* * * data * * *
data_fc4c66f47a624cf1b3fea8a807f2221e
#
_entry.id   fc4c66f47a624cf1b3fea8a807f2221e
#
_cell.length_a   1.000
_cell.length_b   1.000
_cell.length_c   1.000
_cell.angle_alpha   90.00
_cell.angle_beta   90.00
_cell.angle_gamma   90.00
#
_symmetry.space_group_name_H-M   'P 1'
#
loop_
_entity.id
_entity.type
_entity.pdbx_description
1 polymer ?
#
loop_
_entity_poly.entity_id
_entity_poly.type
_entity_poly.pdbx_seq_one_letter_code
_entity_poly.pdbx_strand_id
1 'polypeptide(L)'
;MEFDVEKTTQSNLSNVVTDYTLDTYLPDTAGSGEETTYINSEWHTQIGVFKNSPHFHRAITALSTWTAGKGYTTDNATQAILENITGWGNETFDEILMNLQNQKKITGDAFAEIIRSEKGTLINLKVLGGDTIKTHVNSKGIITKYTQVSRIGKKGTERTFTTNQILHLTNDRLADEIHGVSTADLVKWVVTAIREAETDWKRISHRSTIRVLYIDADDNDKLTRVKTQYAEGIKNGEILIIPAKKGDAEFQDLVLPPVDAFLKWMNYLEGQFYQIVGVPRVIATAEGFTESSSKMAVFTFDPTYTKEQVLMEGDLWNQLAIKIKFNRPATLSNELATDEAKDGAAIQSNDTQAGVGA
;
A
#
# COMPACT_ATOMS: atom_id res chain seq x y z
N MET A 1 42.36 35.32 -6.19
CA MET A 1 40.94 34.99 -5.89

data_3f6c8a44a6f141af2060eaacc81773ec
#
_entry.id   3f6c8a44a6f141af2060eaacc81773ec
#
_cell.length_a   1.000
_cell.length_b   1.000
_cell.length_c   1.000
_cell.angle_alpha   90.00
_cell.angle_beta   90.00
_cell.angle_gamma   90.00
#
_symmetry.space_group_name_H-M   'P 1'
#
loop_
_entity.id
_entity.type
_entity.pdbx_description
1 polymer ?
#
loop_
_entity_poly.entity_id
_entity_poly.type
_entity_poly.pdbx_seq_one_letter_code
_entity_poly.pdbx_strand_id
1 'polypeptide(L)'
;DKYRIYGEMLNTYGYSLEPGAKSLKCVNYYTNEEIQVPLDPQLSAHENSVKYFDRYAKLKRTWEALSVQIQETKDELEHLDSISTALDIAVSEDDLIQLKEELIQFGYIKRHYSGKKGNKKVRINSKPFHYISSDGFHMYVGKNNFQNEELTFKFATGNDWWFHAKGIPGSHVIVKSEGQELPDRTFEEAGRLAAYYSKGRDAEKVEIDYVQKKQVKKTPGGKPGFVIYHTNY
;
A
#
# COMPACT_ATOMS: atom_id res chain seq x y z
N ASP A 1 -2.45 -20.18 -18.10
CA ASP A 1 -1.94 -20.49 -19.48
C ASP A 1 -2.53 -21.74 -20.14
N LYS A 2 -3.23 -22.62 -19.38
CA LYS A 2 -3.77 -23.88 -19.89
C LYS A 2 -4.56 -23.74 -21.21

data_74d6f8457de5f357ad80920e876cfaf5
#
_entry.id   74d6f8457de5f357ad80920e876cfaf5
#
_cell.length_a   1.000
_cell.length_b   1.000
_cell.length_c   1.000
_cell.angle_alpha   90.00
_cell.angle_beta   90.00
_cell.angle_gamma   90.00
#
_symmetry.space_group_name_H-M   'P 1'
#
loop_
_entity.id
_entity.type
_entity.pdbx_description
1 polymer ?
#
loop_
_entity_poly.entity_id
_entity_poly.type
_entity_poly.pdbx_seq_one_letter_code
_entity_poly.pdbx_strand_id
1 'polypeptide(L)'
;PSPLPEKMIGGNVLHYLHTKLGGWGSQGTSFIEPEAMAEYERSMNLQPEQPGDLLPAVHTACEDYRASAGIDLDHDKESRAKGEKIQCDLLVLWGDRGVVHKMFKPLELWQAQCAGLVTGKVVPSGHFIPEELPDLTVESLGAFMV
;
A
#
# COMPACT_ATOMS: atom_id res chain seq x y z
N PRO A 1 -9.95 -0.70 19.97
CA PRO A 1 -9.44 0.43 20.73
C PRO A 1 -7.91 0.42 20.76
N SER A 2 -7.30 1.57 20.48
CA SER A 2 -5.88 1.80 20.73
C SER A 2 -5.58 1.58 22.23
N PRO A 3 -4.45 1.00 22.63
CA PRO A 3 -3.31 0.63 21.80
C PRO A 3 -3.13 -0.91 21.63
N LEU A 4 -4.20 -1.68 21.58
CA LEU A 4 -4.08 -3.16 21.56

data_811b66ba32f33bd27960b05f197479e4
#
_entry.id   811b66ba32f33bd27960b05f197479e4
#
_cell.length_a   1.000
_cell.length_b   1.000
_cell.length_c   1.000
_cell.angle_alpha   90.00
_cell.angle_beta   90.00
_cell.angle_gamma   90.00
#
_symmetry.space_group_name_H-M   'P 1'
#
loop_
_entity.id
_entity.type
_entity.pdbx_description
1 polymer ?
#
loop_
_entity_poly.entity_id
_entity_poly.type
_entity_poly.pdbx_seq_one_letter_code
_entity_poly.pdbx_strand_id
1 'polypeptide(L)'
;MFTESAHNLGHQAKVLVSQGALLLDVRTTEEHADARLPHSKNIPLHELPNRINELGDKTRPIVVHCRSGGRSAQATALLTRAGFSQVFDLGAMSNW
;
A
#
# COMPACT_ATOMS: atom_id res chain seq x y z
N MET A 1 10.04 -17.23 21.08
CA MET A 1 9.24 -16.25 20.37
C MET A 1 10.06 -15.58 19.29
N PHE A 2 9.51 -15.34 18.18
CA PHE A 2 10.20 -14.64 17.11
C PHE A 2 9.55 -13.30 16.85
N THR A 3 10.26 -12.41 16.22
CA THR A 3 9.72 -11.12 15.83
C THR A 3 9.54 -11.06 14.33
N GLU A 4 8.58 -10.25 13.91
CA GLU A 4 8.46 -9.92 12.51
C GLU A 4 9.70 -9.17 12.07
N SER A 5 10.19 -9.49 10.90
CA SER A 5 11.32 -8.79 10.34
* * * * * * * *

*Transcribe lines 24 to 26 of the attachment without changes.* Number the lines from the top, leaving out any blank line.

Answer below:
_entity_poly.pdbx_strand_id
1 'polypeptide(L)'
;MEFDVEKTTQSNLSNVVTDYTLDTYLPDTAGSGEETTYINSEWHTQIGVFKNSPHFHRAITALSTWTAGKGYTTDNATQAILENITGWGNETFDEILMNLQNQKKITGDAFAEIIRSEKGTLINLKVLGGDTIKTHVNSKGIITKYTQVSRIGKKGTERTFTTNQILHLTNDRLADEIHGVSTADLVKWVVTAIREAETDWKRISHRSTIRVLYIDADDNDKLTRVKTQYAEGIKNGEILIIPAKKGDAEFQDLVLPPVDAFLKWMNYLEGQFYQIVGVPRVIATAEGFTESSSKMAVFTFDPTYTKEQVLMEGDLWNQLAIKIKFNRPATLSNELATDEAKDGAAIQSNDTQAGVGA